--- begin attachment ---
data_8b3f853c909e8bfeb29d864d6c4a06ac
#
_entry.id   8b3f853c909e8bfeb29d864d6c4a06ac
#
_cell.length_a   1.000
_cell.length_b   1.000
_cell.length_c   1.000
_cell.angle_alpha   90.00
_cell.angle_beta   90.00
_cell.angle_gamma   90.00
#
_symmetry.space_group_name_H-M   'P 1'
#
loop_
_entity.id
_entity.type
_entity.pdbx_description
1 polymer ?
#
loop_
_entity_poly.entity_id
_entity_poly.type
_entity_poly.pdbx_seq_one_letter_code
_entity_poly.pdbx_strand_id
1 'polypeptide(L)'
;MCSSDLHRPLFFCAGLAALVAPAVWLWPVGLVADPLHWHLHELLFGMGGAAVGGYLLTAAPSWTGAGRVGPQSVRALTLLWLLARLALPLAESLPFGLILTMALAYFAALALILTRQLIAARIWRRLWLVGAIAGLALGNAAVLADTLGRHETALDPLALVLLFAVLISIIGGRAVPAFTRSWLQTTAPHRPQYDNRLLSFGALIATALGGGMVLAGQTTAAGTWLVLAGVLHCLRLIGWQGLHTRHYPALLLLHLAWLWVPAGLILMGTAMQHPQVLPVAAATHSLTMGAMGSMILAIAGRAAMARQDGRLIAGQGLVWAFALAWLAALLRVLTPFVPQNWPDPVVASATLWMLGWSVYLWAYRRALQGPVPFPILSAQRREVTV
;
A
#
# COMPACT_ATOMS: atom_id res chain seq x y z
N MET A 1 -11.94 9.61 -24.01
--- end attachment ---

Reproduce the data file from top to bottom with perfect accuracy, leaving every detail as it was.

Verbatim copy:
data_8b3f853c909e8bfeb29d864d6c4a06ac
#
_entry.id   8b3f853c909e8bfeb29d864d6c4a06ac
#
_cell.length_a   1.000
_cell.length_b   1.000
_cell.length_c   1.000
_cell.angle_alpha   90.00
_cell.angle_beta   90.00
_cell.angle_gamma   90.00
#
_symmetry.space_group_name_H-M   'P 1'
#
loop_
_entity.id
_entity.type
_entity.pdbx_description
1 polymer ?
#
loop_
_entity_poly.entity_id
_entity_poly.type
_entity_poly.pdbx_seq_one_letter_code
_entity_poly.pdbx_strand_id
1 'polypeptide(L)'
;MCSSDLHRPLFFCAGLAALVAPAVWLWPVGLVADPLHWHLHELLFGMGGAAVGGYLLTAAPSWTGAGRVGPQSVRALTLLWLLARLALPLAESLPFGLILTMALAYFAALALILTRQLIAARIWRRLWLVGAIAGLALGNAAVLADTLGRHETALDPLALVLLFAVLISIIGGRAVPAFTRSWLQTTAPHRPQYDNRLLSFGALIATALGGGMVLAGQTTAAGTWLVLAGVLHCLRLIGWQGLHTRHYPALLLLHLAWLWVPAGLILMGTAMQHPQVLPVAAATHSLTMGAMGSMILAIAGRAAMARQDGRLIAGQGLVWAFALAWLAALLRVLTPFVPQNWPDPVVASATLWMLGWSVYLWAYRRALQGPVPFPILSAQRREVTV
;
A
#
# COMPACT_ATOMS: atom_id res chain seq x y z
N MET A 1 -11.94 9.61 -24.01